The term "contributory negligence" is used to describe the actions of an injured person that may have also caused that person's own injuries. For example, a person who ignores a "Wet Floor" sign and slips and falls in the supermarket may be found to have been careless and at fault for any injuries suffered.
Comparative negligence works on a percentage basis to assign a degree of fault for the injuries suffered. For example a plaintiff in a products liability case cannot be found more than fifty percent at fault in order to be compensated for injuries suffered. If a plaintiff is found to be fifty-one percent at fault, he or she will not receive any damages for injuries suffered. Additionally, for plaintiffs that are found to be less than fifty-percent at fault, the award is reduced in proportion to the plaintiff's percentage of fault.
If you have knowingly and voluntarily assumed the risk inherent in a particular action that caused an accident, you cannot sue the other person for negligence. If you went to a friends house and they told you not to go out the backdoor because the deck was being repaired and after being told you still went out the backdoor, you assume the risk.
When talking about negligence, duty is an obligation to protect and respect the safety of others around us. That means doing something that a reasonably wise person would do under the circumstances. We all have a duty to drive our automobiles safely and respect the other drivers and pedestrians around us. It is like when you come to a stop sign, you have a duty to make a complete stop before proceeding.
A person has acted negligently if he or she has departed from the conduct expected of a reasonably prudent person acting under similar circumstances. The hypothetical reasonable person provides an objective by which the conduct of others is judged. In law, the reasonable person is not an average person or a typical person but a composite of the community's judgment as to how the typical community member should behave in situations that might pose a threat of harm to the public.
The term liability generally means that an individual, company or some other entity may be obligated to pay damages or compensation to another. The negligent driver, manufacturer or seller of a product may be responsible or liable to pay for damages including pain and suffering and financial losses if they are caused by their carelessness.
Strict or absolute liability means that the defendant is responsible for injuring another person regardless of negligence or intent. It means that the manufacturer of a product is liable for selling any defective product that is considered "unreasonably dangerous" and results in injury either to the buyer or someone else who uses it. In strict product liability, it is unnecessary to prove that the manufacturer was negligent; all you have to do is show that the product was defective, that it was allowed to be sold, and that the injuries were caused by the defect in the product.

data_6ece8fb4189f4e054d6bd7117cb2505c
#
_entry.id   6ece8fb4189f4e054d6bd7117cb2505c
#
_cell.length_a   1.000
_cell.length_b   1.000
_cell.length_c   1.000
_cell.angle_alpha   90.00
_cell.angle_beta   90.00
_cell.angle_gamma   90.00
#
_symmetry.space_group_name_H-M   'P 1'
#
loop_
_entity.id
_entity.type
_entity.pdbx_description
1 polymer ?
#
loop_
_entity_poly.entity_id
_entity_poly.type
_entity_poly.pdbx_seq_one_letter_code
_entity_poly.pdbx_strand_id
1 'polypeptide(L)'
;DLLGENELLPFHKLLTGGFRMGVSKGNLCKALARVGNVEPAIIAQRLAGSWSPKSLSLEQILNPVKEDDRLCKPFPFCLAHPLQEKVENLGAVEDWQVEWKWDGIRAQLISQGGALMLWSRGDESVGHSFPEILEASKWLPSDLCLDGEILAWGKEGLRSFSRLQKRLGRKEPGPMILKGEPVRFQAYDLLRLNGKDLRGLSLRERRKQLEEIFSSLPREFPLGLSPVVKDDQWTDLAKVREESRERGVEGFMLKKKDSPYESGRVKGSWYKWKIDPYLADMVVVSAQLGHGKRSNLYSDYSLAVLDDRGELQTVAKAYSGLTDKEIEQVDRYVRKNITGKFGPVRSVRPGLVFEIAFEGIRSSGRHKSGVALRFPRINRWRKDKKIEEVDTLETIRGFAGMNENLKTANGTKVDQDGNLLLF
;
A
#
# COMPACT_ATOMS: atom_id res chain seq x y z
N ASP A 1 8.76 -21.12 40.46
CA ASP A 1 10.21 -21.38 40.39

The term "premises liability" generally refers to accidents that occur due to the negligent maintenance, or unsafe or dangerous conditions upon property owned by someone other than the accident victim. Many states have laws that generally require landowners to maintain their property in a manner that does not cause injury to those that, for various reasons, visit the property.
Intentional misconduct is a deliberate action resulting in an injury to another person or damage to another person's property. For example, if a manufacturer deliberately sells products it knows to be defective, it is causing harm on purpose. A plaintiff alleging intentional misconduct need not compare the defendant's actions to those of a reasonable person; he or she only must show that the defendant intended his or her actions.
Most businesses and homeowners carry liability insurance to protect them in the event that someone is injured while on their property. This would include slip and fall type cases which are generally known as premise liability cases. The owner or possessor of a residence, land, or place of business has the duty to exercise reasonable care for the protection of those individuals who are invited to come upon the premises. This would include those who, as members of the public, come upon the land or enter a store or place of business to shop or do business.